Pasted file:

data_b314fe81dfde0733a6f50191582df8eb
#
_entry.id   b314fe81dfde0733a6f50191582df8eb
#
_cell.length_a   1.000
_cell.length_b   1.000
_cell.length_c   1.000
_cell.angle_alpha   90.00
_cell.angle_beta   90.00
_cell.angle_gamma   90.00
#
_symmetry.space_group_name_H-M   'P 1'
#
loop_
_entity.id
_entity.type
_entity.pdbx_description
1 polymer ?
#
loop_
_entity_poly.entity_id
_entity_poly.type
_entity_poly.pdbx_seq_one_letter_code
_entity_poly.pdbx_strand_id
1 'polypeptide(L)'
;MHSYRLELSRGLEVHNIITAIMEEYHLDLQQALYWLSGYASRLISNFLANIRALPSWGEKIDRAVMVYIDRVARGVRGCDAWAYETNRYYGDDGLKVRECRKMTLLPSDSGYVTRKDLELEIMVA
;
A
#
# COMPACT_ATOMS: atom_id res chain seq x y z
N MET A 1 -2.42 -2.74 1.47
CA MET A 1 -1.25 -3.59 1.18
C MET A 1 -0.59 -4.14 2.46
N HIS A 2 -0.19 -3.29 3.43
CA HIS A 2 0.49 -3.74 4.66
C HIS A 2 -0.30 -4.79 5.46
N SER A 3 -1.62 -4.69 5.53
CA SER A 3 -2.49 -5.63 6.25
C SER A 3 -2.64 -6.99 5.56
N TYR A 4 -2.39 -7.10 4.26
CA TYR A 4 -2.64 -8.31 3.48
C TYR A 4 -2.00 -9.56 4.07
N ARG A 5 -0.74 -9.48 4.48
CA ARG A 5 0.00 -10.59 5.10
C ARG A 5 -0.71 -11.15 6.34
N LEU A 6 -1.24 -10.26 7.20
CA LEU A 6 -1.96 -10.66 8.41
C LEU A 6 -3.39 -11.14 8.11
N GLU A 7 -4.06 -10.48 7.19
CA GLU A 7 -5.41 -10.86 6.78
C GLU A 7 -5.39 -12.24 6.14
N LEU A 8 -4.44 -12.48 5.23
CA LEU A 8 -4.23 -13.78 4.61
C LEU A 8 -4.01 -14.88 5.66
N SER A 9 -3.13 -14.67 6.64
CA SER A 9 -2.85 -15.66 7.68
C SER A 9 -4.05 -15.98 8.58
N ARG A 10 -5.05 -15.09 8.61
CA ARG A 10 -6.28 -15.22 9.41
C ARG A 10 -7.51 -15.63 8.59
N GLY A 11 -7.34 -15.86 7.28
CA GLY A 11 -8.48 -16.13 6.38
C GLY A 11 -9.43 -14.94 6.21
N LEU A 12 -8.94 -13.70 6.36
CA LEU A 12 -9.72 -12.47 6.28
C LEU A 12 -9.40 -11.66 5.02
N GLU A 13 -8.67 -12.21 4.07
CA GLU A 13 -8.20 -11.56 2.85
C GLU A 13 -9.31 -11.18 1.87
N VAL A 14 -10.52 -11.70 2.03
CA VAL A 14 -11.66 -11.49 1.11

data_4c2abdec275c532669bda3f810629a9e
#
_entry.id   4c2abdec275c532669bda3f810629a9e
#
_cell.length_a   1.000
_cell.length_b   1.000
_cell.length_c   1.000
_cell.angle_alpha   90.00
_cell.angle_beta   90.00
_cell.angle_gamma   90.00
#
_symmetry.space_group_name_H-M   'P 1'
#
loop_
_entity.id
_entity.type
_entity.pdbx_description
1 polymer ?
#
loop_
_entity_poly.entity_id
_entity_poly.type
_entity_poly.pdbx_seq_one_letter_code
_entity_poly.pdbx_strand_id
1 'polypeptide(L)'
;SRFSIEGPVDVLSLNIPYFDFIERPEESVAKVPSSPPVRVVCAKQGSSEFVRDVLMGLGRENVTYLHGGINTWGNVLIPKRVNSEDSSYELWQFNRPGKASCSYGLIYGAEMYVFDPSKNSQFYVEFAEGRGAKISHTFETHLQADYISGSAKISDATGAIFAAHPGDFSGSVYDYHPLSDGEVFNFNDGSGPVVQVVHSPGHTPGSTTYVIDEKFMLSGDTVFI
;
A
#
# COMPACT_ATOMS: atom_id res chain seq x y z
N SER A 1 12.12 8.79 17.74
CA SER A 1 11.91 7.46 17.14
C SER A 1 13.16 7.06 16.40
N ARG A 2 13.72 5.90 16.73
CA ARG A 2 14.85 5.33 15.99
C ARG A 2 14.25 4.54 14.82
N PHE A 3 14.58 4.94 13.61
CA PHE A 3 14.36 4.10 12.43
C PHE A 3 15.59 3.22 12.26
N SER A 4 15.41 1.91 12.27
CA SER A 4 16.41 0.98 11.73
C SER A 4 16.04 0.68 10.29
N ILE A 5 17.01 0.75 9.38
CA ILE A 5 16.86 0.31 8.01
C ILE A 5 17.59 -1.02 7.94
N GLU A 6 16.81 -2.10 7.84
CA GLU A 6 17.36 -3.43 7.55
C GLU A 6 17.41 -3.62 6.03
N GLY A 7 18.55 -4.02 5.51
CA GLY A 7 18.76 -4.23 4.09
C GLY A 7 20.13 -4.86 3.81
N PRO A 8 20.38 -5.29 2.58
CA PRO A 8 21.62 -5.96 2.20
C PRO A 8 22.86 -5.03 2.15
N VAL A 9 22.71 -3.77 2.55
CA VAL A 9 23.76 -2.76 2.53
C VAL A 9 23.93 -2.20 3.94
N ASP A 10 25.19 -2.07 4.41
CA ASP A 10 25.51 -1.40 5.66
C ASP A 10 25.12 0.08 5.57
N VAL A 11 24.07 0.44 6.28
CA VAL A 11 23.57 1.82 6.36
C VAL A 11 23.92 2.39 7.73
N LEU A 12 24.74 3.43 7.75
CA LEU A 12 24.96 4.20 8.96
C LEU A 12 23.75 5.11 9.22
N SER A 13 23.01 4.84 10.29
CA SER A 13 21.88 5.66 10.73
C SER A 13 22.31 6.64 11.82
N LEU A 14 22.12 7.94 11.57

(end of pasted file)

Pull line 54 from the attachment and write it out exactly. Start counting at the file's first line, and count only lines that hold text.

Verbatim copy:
C LEU A 8 -4.01 -14.88 5.66